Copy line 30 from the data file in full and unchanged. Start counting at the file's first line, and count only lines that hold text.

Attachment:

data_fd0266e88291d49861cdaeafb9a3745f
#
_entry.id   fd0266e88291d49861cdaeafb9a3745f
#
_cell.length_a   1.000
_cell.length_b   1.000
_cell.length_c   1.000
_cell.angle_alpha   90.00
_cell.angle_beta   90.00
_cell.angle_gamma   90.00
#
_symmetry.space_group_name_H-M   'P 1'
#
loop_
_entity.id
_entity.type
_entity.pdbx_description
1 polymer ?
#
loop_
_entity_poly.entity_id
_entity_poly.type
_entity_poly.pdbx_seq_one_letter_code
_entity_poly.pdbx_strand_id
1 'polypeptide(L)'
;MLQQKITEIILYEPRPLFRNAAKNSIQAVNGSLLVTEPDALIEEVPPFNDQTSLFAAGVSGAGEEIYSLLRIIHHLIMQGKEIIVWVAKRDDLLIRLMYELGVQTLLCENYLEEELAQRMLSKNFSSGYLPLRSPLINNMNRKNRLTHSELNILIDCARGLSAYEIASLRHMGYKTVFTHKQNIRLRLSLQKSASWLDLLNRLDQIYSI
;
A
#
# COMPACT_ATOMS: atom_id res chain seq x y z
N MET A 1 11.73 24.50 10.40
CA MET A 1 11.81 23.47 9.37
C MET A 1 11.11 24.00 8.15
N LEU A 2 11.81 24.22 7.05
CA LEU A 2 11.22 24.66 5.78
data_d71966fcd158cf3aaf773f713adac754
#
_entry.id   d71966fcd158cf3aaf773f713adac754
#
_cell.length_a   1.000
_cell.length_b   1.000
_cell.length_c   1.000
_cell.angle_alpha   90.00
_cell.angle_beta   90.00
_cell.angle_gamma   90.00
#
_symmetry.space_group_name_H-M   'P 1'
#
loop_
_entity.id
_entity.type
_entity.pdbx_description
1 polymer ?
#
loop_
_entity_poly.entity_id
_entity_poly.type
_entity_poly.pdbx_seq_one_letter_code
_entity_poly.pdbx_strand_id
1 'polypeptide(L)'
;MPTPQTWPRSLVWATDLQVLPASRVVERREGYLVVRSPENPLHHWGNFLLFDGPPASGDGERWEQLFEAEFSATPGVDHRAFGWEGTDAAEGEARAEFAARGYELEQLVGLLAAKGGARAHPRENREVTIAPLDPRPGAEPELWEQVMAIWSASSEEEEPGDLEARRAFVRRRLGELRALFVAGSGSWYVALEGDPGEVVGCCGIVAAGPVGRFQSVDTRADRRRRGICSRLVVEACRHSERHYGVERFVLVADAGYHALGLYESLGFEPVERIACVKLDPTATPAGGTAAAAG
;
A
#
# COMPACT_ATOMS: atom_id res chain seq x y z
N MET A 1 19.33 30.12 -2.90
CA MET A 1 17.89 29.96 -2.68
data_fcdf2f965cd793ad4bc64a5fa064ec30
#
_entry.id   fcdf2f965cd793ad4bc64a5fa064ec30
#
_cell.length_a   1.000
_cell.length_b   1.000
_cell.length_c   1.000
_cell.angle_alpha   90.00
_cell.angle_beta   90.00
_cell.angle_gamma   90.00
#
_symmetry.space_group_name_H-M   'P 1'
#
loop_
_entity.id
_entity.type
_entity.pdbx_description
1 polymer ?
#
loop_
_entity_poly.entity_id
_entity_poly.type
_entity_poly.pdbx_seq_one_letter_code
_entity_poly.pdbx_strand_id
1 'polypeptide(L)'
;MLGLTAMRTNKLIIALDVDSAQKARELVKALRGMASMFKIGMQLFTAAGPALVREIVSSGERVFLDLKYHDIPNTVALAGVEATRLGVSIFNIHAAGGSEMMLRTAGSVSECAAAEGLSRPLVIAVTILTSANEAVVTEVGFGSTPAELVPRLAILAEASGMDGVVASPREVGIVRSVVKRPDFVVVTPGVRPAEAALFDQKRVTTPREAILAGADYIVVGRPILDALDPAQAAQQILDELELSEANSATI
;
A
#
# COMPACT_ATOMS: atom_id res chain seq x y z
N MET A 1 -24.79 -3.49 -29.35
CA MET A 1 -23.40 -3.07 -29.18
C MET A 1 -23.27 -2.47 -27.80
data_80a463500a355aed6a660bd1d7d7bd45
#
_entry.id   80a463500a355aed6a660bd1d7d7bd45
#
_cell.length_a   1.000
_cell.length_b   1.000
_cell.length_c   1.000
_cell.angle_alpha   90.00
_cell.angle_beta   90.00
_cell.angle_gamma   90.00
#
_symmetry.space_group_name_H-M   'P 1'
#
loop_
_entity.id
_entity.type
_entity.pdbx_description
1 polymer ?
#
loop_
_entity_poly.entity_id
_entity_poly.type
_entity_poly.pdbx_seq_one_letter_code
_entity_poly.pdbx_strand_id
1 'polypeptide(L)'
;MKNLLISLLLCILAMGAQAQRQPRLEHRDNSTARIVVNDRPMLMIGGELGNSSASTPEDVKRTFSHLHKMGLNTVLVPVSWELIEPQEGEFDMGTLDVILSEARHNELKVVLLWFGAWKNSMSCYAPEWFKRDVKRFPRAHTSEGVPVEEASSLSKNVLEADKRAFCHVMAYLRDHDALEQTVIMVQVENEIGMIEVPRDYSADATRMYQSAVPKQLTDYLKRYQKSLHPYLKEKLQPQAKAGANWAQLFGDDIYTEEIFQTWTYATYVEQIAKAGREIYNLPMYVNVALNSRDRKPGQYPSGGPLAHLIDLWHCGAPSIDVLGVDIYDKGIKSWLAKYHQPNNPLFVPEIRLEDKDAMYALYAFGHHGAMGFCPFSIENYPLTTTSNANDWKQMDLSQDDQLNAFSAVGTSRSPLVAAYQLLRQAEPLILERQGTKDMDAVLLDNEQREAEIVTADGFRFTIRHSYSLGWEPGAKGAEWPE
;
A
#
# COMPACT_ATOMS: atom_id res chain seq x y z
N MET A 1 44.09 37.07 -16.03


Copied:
# COMPACT_ATOMS: atom_id res chain seq x y z